After three decades of on-and-off conflict between Armenia and Azerbaijan, relations between the two countries are at a turning point. Their 2020 war saw Baku regain most of the territory it lost to Armenia in the 1990s. Azerbaijan’s one-day operation in September 2023 took back the rest of the enclave of Nagorno-Karabakh, part of which had de facto remained governed by ethnic Armenian officials. Now Armenia faces a humanitarian crisis as it struggles to manage both the refugees who fled in 2020 and over 100,000 more who vacated Karabakh in 2023. The risk of further fighting persists: the two states remain at odds on issues regarding, among other things, border demarcation and transport links. Through fieldwork and advocacy, Crisis Group works to promote integration and resettlement prospects for displaced people including, but not limited to, the Armenians who left Karabakh and the Azerbaijanis who were pushed out of the territory 30 years ago and seek to return. The long-term goal is to build peace via normalised relations between the two countries, renewed trade and transport links and regional integration.
You can find more about the history of this conflict and access a downloadable database on The Nagorno-Karabakh Conflict: A Visual Explainer.
Armenia is having problems integrating over 100,000 refugees who fled Nagorno-Karabakh when Azerbaijan took control of the enclave in September 2023. Yerevan has tried to be generous, but it lacks funds and a long-term plan, leaving the displaced people exposed and facing an uncertain future.
Nagorno-Karabakh formally ceased to exist.
Nagorno-Karabakh formally dissolved. Nagorno-Karabakh (NK) 1 Jan officially ceased to exist following Azerbaijan’s lightning military operation in Sept 2023 that ended three decades of de facto self-rule. In lengthy interview about conflict with Armenia (see Armenia, Azerbaijan), Azerbaijani President Aliyev 10 Jan threatened military action if Yerevan ever sought to reclaim enclave; he also announced govt’s goal is to return 140,000 Azerbaijani internally displaced people “to their ancestral lands by the end of 2026” and reiterated that “the Armenians of Karabakh… would live as Azerbaijani citizens” should they choose to return to region. Meanwhile, Azerbaijan 25 Jan extended pre-trial detention of fifteen members of former de facto authorities.
France-Azerbaijan tensions persisted over latter’s Sept military operation. French Senate 17 Jan adopted non-binding resolution calling on govt to condemn Azerbaijan’s military takeover of NK and impose sanctions, and to demand guarantees for right of ethnic Armenian population to return to NK; Azerbaijan’s legislature next day responded with similar calls to impose sanctions on France. Parliament Assembly of the Council of Europe 24 Jan did not ratify credentials of Azerbaijani delegation, citing among other things concern about Baku’s Sept 2023 military operation in Nagorno-Karabakh, “which led to allegations of ‘ethnic cleansing’”.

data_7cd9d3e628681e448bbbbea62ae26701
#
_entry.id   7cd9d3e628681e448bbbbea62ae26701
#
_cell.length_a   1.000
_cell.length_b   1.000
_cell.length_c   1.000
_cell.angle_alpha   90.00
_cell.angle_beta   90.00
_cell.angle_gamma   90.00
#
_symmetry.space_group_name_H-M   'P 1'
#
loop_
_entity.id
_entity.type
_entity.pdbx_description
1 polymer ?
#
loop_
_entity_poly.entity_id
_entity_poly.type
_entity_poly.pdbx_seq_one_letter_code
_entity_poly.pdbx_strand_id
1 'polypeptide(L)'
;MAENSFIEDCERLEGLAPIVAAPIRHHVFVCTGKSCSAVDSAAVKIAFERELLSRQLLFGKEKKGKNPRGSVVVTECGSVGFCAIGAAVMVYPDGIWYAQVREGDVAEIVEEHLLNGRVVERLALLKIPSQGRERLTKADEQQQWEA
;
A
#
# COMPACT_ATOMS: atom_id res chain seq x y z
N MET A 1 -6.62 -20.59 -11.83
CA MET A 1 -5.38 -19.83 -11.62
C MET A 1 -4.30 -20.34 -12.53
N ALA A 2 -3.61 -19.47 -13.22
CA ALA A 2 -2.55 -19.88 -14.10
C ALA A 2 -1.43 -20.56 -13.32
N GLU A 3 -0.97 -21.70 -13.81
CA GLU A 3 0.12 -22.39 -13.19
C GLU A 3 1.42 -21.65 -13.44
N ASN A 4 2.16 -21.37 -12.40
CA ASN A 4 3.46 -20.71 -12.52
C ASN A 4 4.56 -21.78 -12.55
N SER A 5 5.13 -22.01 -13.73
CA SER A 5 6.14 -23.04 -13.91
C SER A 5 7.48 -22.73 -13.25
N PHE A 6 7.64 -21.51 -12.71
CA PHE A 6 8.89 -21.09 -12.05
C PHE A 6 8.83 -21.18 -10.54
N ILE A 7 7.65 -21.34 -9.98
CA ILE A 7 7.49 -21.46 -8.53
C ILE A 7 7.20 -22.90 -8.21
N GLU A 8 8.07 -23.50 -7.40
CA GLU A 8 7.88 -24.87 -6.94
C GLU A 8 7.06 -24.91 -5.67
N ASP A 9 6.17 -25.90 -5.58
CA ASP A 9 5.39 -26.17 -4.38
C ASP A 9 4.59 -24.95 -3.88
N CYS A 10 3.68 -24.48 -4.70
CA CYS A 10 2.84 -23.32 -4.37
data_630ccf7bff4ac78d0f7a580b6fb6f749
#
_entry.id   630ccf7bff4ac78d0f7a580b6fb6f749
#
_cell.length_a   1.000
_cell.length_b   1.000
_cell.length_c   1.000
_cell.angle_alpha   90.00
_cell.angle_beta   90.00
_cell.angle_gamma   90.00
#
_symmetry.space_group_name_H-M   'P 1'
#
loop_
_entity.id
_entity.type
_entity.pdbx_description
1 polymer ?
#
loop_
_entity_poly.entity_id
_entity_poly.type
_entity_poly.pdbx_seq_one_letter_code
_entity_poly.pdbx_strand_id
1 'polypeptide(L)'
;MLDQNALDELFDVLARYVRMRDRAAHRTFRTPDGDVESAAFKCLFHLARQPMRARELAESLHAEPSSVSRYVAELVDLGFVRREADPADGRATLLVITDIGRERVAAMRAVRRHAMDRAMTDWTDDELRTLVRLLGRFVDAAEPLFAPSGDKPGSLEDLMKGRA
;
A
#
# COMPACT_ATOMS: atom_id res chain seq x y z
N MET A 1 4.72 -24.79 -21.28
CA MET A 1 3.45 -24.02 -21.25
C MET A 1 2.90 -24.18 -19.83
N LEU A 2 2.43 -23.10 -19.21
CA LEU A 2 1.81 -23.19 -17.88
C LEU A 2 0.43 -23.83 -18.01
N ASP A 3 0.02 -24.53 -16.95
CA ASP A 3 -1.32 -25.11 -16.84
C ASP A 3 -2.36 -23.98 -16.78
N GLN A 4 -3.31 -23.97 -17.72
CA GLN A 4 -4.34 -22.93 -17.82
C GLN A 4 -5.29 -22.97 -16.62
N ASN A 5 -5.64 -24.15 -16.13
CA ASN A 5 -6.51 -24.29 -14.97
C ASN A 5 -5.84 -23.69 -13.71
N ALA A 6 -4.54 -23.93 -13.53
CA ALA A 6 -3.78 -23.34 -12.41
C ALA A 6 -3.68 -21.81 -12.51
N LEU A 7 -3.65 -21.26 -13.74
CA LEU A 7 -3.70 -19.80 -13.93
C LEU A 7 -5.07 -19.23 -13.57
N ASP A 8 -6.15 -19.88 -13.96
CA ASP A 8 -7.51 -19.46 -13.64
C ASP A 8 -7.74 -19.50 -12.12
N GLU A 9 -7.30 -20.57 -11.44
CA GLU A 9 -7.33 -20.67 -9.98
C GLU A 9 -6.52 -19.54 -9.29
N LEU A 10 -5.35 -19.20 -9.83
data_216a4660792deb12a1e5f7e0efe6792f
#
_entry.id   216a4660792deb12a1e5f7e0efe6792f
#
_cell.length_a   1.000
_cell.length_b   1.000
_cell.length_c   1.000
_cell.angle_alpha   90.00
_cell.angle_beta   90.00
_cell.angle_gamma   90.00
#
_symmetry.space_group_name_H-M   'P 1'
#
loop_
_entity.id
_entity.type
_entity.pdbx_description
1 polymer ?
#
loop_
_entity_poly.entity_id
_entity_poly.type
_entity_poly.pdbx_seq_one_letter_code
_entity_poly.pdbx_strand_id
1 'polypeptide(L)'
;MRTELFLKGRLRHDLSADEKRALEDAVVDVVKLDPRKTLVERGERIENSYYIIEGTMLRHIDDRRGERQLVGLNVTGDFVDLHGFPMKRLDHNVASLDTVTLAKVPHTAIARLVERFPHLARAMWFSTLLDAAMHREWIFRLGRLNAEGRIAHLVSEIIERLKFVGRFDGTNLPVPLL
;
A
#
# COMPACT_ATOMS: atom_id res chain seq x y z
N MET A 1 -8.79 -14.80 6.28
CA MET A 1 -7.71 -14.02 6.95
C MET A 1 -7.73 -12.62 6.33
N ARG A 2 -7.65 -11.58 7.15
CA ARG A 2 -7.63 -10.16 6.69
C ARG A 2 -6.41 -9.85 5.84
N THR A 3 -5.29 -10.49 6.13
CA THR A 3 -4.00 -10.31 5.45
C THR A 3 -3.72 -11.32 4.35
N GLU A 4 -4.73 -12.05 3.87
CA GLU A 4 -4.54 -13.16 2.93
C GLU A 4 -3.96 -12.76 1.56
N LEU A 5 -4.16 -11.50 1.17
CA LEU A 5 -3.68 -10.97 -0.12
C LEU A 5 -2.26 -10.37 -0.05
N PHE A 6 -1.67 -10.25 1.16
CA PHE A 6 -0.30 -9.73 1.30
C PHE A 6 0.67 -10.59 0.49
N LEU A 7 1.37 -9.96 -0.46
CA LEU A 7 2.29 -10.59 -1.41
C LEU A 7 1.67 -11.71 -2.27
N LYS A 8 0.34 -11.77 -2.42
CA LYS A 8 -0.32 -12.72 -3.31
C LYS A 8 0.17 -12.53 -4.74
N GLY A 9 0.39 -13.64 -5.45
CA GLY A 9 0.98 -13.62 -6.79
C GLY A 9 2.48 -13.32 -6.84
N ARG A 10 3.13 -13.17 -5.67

Azerbaijan does not trust Western incentives for peace talks … [Azerbaijanis] would like to see more emphasis on issues such as investments and reconstruction.
In my meetings with displaced people scattered throughout Armenia … I have not met a single person who is considering returning to Nagorno-Karabakh any time soon.
Nagorno-Karabakh is at the center of Armenian identity, and the Russians allowed it to collapse. They lost Armenian society.
It was quite obvious … that any military action [by Azerbaijan] that was to take place in [Nagorno-Karabakh], it would lead to the defeat of the local Armenian side.
The biggest problem … is what to do with the many displaced [Armenians] who cannot return to the villages that were captured by Azerbaijan [in Nagorno-Karabakh].
The fall of Nagorno-Karabakh did not resolve all the problems between Armenia and Azerbaijan. These two neighbors have never established diplomatic ties and do not engage in trade, and their citizens cannot freely visit one another. Both countries have now raised three generations of people who view the other side as the enemy.
This week on War & Peace, Olga Oliker talks with Crisis Group’s South Caucasus experts Olesya Vartanyan and Zaur Shiriyev about Azerbaijan’s military action in Karabakh, its humanitarian fallout and prospects for peace between Baku and Yerevan.
Tens of thousands of people from Nagorno-Karabakh have streamed into Armenia following Azerbaijan’s one-day offensive ending the enclave’s de facto self-governance. Outside powers should focus on meeting the refugees’ needs, protecting those few residents who wish to remain and preventing renewed conflict in the region.
In this online event Crisis Group experts discuss the latest developments in Nagorno-Karabakh and prospects for de-escalating tensions and a peace agreement.
Armenia and Azerbaijan are holding peace talks in Washington DC. It’s a critical moment for Nagorno-Karabakh
As peace talks between Armenia and Azerbaijan continue, Baku has opened a checkpoint on the Lachin corridor, the sole road connecting Armenia to the Nagorno-Karabakh enclave, raising fears of a new surge in fighting. In this Q&A, Crisis Group experts discuss the risks.
The EU is sending a mission to monitor the Armenia-Azerbaijan border. In this excerpt from the Watch List 2023, Crisis Group explains what else the EU and its member states can do to avert another war and revitalise peace talks.
The European Union is sending monitors to Armenia’s border with Azerbaijan, so as to lessen the danger of renewed fighting between the two countries over Nagorno-Karabakh and other issues. Brussels must give the mission the means and mandate it will need to succeed.
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